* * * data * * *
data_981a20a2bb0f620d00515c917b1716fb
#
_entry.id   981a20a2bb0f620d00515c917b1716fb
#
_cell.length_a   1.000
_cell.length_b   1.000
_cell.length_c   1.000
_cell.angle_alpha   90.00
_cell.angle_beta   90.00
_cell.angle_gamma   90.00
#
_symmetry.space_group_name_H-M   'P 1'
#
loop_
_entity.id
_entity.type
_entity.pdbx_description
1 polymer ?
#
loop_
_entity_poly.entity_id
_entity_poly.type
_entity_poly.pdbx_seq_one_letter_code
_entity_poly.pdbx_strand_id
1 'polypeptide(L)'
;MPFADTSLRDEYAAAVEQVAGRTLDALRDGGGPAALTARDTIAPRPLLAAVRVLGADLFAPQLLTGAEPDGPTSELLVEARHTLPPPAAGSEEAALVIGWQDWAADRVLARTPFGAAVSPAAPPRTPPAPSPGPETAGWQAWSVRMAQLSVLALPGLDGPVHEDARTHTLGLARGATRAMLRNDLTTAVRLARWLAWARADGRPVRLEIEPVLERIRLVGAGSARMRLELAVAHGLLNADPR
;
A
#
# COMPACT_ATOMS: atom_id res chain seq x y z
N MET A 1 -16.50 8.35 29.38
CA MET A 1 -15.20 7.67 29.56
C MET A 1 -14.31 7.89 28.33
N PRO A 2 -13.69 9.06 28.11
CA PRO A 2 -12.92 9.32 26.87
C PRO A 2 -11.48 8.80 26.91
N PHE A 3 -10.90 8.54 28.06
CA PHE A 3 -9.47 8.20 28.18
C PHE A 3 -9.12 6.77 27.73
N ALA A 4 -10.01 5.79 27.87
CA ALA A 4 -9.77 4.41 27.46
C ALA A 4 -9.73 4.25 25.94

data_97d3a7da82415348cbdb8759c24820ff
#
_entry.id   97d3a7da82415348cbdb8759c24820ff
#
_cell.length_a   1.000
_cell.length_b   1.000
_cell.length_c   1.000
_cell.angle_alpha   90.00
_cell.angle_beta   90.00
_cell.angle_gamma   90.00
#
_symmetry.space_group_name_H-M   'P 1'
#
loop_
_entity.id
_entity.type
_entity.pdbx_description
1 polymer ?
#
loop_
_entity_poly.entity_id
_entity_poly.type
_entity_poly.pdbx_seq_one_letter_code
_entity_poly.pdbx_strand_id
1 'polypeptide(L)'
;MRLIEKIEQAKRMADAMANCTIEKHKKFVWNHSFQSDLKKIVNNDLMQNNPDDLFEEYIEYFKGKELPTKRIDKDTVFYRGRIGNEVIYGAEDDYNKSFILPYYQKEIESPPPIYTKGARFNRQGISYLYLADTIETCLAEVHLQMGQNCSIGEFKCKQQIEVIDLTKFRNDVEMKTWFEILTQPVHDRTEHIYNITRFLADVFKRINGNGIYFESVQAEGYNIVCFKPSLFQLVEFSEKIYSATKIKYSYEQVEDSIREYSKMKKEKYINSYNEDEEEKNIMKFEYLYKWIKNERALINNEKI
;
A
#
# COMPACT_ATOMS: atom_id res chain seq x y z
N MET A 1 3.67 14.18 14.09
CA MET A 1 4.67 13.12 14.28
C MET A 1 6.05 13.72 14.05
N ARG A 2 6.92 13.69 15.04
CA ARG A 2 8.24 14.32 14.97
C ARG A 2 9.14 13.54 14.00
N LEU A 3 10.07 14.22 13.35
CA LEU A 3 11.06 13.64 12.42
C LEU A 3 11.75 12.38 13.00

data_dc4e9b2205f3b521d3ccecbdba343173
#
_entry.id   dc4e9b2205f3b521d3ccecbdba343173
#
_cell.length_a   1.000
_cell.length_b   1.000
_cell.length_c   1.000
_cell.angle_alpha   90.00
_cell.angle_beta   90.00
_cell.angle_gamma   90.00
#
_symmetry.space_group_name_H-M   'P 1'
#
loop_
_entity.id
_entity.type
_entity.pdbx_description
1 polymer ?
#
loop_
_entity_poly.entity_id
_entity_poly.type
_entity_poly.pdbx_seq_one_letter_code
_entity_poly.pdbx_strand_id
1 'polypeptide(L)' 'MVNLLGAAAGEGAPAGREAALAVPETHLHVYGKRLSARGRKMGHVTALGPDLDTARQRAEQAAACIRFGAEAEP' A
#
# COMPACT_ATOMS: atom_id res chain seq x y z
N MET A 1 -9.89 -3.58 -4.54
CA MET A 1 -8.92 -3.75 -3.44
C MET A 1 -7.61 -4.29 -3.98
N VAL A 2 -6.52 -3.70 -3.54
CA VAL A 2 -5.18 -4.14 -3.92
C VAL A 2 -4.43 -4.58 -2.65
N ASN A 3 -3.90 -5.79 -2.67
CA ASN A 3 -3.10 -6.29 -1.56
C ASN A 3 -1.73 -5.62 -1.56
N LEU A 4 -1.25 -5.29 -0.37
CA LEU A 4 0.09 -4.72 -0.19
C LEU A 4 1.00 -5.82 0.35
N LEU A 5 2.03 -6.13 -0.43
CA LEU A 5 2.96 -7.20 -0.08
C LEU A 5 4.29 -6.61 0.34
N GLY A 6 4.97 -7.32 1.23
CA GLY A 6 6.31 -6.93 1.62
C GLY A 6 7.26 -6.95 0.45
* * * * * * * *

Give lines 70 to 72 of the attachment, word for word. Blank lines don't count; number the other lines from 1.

A
#
# COMPACT_ATOMS: atom_id res chain seq x y z